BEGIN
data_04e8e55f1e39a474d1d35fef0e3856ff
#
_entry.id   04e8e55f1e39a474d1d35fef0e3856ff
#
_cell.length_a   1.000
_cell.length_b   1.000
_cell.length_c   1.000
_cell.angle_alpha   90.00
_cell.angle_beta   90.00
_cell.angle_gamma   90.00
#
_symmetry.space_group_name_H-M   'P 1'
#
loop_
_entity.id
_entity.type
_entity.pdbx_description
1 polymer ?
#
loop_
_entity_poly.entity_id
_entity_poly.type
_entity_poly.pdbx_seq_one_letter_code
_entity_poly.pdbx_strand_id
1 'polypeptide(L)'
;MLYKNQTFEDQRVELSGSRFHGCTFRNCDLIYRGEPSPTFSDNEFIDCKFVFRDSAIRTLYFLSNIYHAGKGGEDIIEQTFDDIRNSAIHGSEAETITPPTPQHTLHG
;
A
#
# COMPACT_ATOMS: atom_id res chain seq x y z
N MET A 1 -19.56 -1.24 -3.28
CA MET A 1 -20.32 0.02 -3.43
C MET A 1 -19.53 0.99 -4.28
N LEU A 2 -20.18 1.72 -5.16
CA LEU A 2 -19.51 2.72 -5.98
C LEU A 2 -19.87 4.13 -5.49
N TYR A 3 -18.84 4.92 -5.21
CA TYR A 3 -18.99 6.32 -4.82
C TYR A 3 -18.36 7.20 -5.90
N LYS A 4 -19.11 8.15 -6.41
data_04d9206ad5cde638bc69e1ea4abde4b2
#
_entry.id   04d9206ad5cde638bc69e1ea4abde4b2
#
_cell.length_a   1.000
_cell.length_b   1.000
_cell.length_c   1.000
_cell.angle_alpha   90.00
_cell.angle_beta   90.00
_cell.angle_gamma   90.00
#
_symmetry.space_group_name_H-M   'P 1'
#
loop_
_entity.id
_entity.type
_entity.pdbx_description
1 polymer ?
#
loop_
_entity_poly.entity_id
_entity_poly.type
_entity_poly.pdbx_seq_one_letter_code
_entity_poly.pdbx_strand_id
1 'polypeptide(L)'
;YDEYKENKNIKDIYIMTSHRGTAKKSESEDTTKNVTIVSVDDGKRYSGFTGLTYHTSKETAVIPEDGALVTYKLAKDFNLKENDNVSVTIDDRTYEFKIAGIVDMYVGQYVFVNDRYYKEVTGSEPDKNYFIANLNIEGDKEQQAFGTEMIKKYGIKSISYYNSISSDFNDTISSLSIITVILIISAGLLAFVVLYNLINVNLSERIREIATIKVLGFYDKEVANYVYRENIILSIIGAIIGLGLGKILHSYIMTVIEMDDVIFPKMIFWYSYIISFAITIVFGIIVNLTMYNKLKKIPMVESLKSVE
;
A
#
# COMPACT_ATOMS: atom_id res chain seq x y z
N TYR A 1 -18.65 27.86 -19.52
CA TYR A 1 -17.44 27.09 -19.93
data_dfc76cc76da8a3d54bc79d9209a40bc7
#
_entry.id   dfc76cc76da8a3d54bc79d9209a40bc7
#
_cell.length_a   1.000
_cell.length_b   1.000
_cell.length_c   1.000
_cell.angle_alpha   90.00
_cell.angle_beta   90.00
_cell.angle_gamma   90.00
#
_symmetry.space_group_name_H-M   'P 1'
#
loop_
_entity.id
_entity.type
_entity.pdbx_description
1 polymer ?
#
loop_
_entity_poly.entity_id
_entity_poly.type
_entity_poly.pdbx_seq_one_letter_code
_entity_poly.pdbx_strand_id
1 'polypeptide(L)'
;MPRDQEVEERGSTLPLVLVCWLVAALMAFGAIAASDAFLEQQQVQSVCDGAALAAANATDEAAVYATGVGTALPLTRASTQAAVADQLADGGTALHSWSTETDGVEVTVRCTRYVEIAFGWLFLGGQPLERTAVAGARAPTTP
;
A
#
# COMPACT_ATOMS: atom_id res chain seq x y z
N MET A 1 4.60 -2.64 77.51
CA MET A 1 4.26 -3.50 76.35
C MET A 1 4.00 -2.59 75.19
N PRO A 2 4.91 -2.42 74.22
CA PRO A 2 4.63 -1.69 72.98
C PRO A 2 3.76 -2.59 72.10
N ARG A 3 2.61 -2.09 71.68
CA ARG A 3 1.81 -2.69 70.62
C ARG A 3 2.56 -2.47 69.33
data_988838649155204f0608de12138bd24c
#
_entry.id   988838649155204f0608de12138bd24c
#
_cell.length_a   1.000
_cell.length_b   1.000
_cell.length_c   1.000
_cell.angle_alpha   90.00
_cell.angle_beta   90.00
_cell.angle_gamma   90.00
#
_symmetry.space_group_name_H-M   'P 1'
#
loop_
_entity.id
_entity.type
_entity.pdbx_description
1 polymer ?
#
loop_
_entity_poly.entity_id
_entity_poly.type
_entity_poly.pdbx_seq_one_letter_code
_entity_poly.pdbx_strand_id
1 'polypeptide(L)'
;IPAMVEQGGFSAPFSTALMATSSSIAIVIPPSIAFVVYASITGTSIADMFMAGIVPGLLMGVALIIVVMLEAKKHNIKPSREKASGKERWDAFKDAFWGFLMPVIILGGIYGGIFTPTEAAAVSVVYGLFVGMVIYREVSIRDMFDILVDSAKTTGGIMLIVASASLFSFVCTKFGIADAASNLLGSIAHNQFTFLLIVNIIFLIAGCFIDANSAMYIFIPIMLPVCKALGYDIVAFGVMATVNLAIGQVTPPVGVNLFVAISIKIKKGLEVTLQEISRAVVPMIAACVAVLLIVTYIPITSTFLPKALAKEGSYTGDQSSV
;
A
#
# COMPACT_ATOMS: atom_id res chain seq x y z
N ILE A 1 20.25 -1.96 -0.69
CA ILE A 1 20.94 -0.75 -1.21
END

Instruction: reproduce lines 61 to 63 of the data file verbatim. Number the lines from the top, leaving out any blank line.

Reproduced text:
_entity_poly.entity_id
_entity_poly.type
_entity_poly.pdbx_seq_one_letter_code